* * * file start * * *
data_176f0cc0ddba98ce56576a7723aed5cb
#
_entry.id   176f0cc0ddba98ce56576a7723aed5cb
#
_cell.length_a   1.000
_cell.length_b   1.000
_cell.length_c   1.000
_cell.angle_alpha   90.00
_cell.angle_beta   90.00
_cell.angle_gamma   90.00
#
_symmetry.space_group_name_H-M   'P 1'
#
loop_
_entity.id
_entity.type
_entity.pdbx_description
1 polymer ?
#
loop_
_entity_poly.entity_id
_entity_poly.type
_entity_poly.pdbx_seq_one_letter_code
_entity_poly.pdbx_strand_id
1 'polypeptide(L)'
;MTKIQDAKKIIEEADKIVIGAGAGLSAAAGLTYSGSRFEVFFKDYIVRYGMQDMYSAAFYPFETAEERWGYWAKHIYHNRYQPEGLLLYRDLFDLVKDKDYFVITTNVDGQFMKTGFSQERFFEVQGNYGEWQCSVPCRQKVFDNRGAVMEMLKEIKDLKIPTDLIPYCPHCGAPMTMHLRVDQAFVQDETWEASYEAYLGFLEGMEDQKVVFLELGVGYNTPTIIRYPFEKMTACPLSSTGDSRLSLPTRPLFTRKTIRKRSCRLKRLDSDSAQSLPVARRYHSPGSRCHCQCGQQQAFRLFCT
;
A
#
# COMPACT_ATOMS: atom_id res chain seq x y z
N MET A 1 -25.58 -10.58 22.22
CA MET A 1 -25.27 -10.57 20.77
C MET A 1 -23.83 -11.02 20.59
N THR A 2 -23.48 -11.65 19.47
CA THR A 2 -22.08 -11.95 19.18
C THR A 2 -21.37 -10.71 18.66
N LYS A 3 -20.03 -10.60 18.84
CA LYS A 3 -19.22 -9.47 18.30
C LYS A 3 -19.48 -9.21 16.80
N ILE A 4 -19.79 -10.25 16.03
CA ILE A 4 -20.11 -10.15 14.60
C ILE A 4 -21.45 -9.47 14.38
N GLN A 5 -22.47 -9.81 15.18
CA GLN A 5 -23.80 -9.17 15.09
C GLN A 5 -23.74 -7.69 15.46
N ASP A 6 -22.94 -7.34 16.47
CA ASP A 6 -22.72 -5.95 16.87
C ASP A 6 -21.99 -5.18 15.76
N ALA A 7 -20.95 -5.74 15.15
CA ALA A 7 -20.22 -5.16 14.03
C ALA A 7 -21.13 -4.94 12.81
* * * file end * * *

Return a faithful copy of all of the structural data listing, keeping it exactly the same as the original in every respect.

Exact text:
data_176f0cc0ddba98ce56576a7723aed5cb
#
_entry.id   176f0cc0ddba98ce56576a7723aed5cb
#
_cell.length_a   1.000
_cell.length_b   1.000
_cell.length_c   1.000
_cell.angle_alpha   90.00
_cell.angle_beta   90.00
_cell.angle_gamma   90.00
#
_symmetry.space_group_name_H-M   'P 1'
#
loop_
_entity.id
_entity.type
_entity.pdbx_description
1 polymer ?
#
loop_
_entity_poly.entity_id
_entity_poly.type
_entity_poly.pdbx_seq_one_letter_code
_entity_poly.pdbx_strand_id
1 'polypeptide(L)'
;MTKIQDAKKIIEEADKIVIGAGAGLSAAAGLTYSGSRFEVFFKDYIVRYGMQDMYSAAFYPFETAEERWGYWAKHIYHNRYQPEGLLLYRDLFDLVKDKDYFVITTNVDGQFMKTGFSQERFFEVQGNYGEWQCSVPCRQKVFDNRGAVMEMLKEIKDLKIPTDLIPYCPHCGAPMTMHLRVDQAFVQDETWEASYEAYLGFLEGMEDQKVVFLELGVGYNTPTIIRYPFEKMTACPLSSTGDSRLSLPTRPLFTRKTIRKRSCRLKRLDSDSAQSLPVARRYHSPGSRCHCQCGQQQAFRLFCT
;
A
#
# COMPACT_ATOMS: atom_id res chain seq x y z
N MET A 1 -25.58 -10.58 22.22
CA MET A 1 -25.27 -10.57 20.77
C MET A 1 -23.83 -11.02 20.59
N THR A 2 -23.48 -11.65 19.47
CA THR A 2 -22.08 -11.95 19.18
C THR A 2 -21.37 -10.71 18.66
N LYS A 3 -20.03 -10.60 18.84
CA LYS A 3 -19.22 -9.47 18.30
C LYS A 3 -19.48 -9.21 16.80
N ILE A 4 -19.79 -10.25 16.03
CA ILE A 4 -20.11 -10.15 14.60
C ILE A 4 -21.45 -9.47 14.38
N GLN A 5 -22.47 -9.81 15.18
CA GLN A 5 -23.80 -9.17 15.09
C GLN A 5 -23.74 -7.69 15.46
N ASP A 6 -22.94 -7.34 16.47
CA ASP A 6 -22.72 -5.95 16.87
C ASP A 6 -21.99 -5.18 15.76
N ALA A 7 -20.95 -5.74 15.15
CA ALA A 7 -20.22 -5.16 14.03
C ALA A 7 -21.13 -4.94 12.81